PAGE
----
Obama Spurns NSA Spying Reform
by Stephen Lendman
Huey Long once said fascism will arrive “wrapped in an American flag.” In “Friendly Fascism,”
Bertram Gross (1912 – 1997) called Ronald Reagan its prototype ruler. Gross didn’t know Obama.
He represents the worst of rogue governance. He advances America’s imperium. He heads its police state apparatus. He’s waging war on humanity. He’s doing it abroad and at home.
He puts a smiling face on repression. He’s hardline. He’s ruthless. He’s done what supporters thought impossible. He exceeds the worst of George Bush. He says one thing. He does another. He demands it.
His promises ring hollow. He broke every major one made. He’s a serial liar. He’s a moral coward. On August 9, he defended the indefensible. He did so disingenuously.
He deplores transparency and reforms. He claimed otherwise. He lied saying so. He paid lip service to policies he won’t change. He hardened them on his watch.
A disingenuous White House press release
headlined “Background on the President’s Statement on Reforms to NSA Programs,” saying:
“President Obama believes that there should be increased transparency and reforms in our intelligence programs in order to give the public confidence that these programs have strong oversight and clear protections against abuse.”
“That is what he has pursued as President, and today he is announcing several initiatives that will move that effort forward.”
“Since the disclosures were first made, the President has held a series of meetings with Intelligence Community leaders, during which he has emphasized the importance of transparency and openness and directed IC leadership to press forward with declassification of relevant materials, to the maximum extent possible, without undermining national security.”
“Already, the Administration has declassified unprecedented information about the activities of the National Security Agency (NSA).”
“On July 31, the Director of National Intelligence (DNI) made public three documents dealing with the Section 215 program.”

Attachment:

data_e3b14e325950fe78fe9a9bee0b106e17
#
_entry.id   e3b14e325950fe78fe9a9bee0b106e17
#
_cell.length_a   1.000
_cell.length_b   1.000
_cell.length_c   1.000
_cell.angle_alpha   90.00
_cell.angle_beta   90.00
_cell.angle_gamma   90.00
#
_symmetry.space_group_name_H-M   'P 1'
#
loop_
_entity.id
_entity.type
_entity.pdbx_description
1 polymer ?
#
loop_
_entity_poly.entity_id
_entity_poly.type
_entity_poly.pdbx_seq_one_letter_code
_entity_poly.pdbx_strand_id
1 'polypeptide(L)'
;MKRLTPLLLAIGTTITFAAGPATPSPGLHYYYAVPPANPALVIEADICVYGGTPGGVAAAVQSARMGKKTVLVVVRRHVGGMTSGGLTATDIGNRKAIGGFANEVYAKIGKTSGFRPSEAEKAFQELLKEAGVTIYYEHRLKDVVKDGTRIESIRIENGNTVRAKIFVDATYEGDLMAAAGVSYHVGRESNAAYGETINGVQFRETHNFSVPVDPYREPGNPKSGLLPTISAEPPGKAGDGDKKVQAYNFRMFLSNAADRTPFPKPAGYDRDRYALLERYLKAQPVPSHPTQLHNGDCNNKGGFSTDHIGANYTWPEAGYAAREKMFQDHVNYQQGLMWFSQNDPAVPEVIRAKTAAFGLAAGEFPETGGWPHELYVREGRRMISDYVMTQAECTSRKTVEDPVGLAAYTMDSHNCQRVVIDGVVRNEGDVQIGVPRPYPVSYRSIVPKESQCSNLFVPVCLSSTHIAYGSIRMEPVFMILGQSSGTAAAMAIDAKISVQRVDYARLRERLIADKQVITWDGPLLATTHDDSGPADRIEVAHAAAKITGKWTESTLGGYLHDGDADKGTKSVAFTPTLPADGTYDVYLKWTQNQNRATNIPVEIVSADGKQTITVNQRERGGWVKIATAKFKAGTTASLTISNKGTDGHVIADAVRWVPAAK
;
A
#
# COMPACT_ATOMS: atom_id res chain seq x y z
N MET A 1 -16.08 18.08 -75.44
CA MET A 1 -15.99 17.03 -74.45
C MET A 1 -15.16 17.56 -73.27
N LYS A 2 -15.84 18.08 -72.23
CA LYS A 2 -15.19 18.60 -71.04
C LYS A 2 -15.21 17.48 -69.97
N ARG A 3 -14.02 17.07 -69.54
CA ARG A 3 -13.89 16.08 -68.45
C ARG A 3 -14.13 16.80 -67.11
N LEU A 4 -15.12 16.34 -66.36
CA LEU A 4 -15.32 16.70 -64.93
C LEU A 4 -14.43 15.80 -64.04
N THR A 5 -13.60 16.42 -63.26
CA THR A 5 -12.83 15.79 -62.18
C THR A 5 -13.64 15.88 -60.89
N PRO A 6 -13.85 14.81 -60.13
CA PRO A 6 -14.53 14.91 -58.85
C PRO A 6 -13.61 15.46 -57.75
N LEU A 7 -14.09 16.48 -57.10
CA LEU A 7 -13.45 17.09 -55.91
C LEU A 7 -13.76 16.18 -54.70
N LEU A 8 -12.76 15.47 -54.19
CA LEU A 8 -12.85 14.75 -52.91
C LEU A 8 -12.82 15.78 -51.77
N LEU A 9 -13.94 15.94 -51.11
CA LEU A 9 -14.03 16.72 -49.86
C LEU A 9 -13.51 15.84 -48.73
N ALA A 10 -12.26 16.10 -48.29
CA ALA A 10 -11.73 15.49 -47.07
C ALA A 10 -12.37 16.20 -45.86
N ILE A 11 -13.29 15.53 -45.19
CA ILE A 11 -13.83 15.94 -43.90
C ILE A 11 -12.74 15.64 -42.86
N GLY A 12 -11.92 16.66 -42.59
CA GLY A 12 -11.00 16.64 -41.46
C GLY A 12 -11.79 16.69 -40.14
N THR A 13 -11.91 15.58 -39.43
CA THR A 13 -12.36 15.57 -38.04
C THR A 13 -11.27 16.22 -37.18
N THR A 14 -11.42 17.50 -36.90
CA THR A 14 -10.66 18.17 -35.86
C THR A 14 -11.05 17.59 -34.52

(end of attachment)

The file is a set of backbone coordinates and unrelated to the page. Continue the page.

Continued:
“The Administration has also engaged Congress on these issues on 35 occasions, including several committee hearings and all-Senate and all-House Members’ meetings.”
“On August 1, the President met with a group of bipartisan members of Congress to discuss key programs under the Foreign Intelligence Surveillance Act.”
“The President and senior White House and Administration officials have also engaged in a national dialogue on privacy in the 21st century, soliciting feedback from relevant stakeholder groups in the private sector, academia, and civil society.”
“To date, the Administration has taken various steps to advance this national privacy dialogue, including: meeting with the Privacy and Civil Liberties Oversight Board, and leading several conversations on privacy issues with a broad array of organizations representing industry, civil society, civil rights and transparency groups.”
“Most recently, the President met with a group of leaders from the private sector, civil society and academia yesterday at the White House to discuss a range of privacy issues.”
“Today, the President directed his Administration to work with Congress to pursue appropriate reforms to our nation’s surveillance programs and the court that oversees them. Specifically, he laid out four steps his Administration will take:
(1) The Administration will work with Congress to pursue appropriate reforms to Section 215 of the PATRIOT Act. After having a dialogue with members of Congress and civil libertarians, the President believes that there are steps that can be taken to give the American people confidence that there are additional safeguards against abuse.
For example, steps could be taken to put in place greater oversight, transparency, and constraints on the use of this authority.
(2) The Administration will work with Congress to improve the public’s confidence in the oversight conducted by the Foreign Intelligence Surveillance Court (FISC).